The foremost temporal signal to the deep benthos, where temperature and light conditions are relatively constant, is a seasonal pulse of organic carbon sinking from the photic layer. In the Porcupine Seabight region of the NE Atlantic this flux begins during late spring and early summer, although the timing and intensity of the peak varies annually. A rapid response to this nutrient input is most apparent amongst bacteria and benthic meiofauna which can directly utilize the carbon. The question remains as to whether the seasonal influx of carbon to the deep Atlantic may affect, and possibly entrain, aspects of the life cycles of generalist scavengers near the top of the trophic hierarchy, such as macrourid fish. Biochemical analyses of the white muscle of three macrourid species indicate a slight seasonal effect. White muscle protein content in Coryphaenoides rupestris is twofold higher in autumn than spring, RNA content and RNA to protein ratio increased in C. guentheri in autumn, and protein, RNA, and RNA to protein ratio all are higher during autumn than spring in shallow living C. armatus (2,500 m). Changes in RNA to protein ratio in the white muscle of C. armatus, relative to depth of capture, appear to reflect expected patterns in specific growth rate. Significantly higher RNA to protein ratios are apparent in shallow than deep living C. armatus in both seasons. There is no significant decline in white muscle protein content with depth of capture in these three taxonomically related species. Data were collected over several successive years and the possibility of interannual variability complicates the interpretation of seasonal patterns. Despite these limitations this study does indicate a slight seasonal difference in the growth rate of C. rupestris, C. guentheri and C. armatus in the deep Northeast Atlantic.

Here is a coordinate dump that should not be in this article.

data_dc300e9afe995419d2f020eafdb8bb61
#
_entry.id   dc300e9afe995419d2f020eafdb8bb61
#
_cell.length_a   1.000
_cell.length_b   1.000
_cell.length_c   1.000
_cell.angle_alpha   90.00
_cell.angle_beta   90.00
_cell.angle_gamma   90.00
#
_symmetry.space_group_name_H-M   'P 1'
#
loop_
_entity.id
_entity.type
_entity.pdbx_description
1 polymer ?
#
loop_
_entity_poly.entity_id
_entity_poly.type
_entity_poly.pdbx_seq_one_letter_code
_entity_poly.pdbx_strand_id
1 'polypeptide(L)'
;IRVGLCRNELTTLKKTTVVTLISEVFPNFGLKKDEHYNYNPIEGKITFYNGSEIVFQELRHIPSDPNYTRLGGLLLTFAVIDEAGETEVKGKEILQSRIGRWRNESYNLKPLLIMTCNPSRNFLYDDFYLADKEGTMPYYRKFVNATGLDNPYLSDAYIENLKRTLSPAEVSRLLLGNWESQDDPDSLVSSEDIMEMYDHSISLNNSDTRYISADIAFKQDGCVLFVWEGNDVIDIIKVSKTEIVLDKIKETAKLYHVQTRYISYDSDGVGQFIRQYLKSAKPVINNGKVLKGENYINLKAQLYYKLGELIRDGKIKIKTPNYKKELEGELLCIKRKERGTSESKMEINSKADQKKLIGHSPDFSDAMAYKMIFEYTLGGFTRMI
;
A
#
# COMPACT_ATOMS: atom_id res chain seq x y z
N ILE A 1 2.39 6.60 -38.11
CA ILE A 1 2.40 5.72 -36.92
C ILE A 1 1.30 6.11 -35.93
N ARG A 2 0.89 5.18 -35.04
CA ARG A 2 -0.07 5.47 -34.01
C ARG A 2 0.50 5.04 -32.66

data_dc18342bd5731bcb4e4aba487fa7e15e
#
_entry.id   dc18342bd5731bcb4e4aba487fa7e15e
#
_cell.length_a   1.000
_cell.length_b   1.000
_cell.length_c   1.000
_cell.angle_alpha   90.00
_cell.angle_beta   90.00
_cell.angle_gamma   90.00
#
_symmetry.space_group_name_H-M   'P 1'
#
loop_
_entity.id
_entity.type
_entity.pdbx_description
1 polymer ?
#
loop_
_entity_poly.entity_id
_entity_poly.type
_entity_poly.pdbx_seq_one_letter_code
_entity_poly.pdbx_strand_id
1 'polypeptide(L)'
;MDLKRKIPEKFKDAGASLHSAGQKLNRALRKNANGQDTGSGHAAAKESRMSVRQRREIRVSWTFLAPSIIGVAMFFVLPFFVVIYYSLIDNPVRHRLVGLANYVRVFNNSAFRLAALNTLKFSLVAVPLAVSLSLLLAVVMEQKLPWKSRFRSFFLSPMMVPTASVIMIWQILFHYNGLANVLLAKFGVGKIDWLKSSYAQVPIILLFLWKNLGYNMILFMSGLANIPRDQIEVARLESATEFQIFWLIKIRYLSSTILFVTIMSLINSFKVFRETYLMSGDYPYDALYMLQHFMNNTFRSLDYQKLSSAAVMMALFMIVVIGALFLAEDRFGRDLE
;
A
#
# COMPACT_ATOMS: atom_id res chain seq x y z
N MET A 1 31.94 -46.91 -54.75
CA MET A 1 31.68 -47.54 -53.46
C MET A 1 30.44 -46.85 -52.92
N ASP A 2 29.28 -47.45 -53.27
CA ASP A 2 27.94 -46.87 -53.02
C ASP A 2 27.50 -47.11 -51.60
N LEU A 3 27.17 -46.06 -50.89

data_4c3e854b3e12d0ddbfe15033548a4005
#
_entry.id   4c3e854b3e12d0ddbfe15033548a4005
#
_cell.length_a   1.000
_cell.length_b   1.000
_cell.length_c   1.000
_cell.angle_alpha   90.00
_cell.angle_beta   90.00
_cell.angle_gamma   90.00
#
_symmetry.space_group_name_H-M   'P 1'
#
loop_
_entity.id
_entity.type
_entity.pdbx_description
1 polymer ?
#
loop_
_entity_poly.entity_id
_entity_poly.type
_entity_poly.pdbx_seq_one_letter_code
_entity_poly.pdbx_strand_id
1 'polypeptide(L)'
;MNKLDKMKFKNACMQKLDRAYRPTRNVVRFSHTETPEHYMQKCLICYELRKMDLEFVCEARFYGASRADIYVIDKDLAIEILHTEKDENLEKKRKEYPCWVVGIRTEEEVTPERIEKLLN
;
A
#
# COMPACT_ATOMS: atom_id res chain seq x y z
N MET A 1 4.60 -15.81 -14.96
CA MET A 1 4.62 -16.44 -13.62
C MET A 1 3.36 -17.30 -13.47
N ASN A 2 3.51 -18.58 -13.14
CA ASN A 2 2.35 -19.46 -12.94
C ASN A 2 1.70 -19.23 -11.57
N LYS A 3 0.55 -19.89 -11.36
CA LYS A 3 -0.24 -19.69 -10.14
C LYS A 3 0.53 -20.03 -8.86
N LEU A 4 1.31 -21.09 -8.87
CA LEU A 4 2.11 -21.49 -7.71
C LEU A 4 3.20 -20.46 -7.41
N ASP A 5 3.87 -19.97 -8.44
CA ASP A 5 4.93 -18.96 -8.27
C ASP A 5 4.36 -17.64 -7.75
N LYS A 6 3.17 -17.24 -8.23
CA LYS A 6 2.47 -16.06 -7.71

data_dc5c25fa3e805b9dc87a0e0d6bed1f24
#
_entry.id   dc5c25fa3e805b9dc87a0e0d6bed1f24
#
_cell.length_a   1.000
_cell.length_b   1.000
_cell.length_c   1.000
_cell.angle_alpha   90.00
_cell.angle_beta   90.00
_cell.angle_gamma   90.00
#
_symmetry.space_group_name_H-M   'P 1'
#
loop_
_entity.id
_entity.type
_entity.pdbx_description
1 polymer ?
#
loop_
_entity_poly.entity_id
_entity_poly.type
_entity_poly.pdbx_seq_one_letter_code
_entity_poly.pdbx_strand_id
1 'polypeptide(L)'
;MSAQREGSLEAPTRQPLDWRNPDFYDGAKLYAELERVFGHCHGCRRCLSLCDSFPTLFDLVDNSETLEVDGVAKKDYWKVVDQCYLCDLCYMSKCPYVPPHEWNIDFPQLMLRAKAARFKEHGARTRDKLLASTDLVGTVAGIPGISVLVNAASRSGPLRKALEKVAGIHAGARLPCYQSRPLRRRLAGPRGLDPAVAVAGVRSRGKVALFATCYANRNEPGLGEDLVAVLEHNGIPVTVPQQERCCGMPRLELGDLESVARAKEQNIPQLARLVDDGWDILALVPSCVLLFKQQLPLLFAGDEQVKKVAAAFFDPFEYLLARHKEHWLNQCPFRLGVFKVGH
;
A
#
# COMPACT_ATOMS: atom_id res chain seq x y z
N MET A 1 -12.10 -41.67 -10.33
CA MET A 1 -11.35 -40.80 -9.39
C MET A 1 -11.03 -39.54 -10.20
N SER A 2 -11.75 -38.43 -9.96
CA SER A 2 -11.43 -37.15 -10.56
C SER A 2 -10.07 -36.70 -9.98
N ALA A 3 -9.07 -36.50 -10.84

We have developed cleaning methods for extracting diatomopal from bulk marine sediment samples, for measurement of both zinc (Zn) abundance and isotope composition. This cleaning technique was then applied to a set of Holocene core-top samples from the Southern Ocean. The measured δ66Zn (reported relative to the JMCLyon standard) and Zn/Si ratios from the Southern Ocean diatomopal samples range from 0.7 to 1.5‰, and from 14 to 0.9 μmol/mol, respectively. The Zn abundance and isotope composition data show a clear correlation with opal burial rates and other oceanographic parameters. In common with previous work, we interpret the systematic changes in the Zn/Si ratio to be linked to the variability in the concentrations of bioavailable Zn in the ambient surface seawater where the diatom opal is formed. This variability is likely to be primarily controlled by the degree to which Zn is taken up into phytoplankton biomass. The observed systematic pattern in the δ66Zn compositions of the diatomopal core-top samples is, similarly, likely to reflect changes in the δ66Zn composition of the ambient Zn in the surface waters above the core-top sites, which is progressively driven towards isotopically heavier values by preferential incorporation of the lighter isotopes into phytoplankton organic material. Thus, the systematic relationship between Zn isotopes and abundance observed in the core-top diatomopal samples suggests a potential tool for investigating the biogeochemical cycling of Zn in the past surface ocean for down-core diatomopal material. In this respect, it may be possible to test hypotheses that attribute variations in atmospheric CO2 on glacial–interglacial timescales to the degree to which trace metals limited primary productivity in HNLC zones.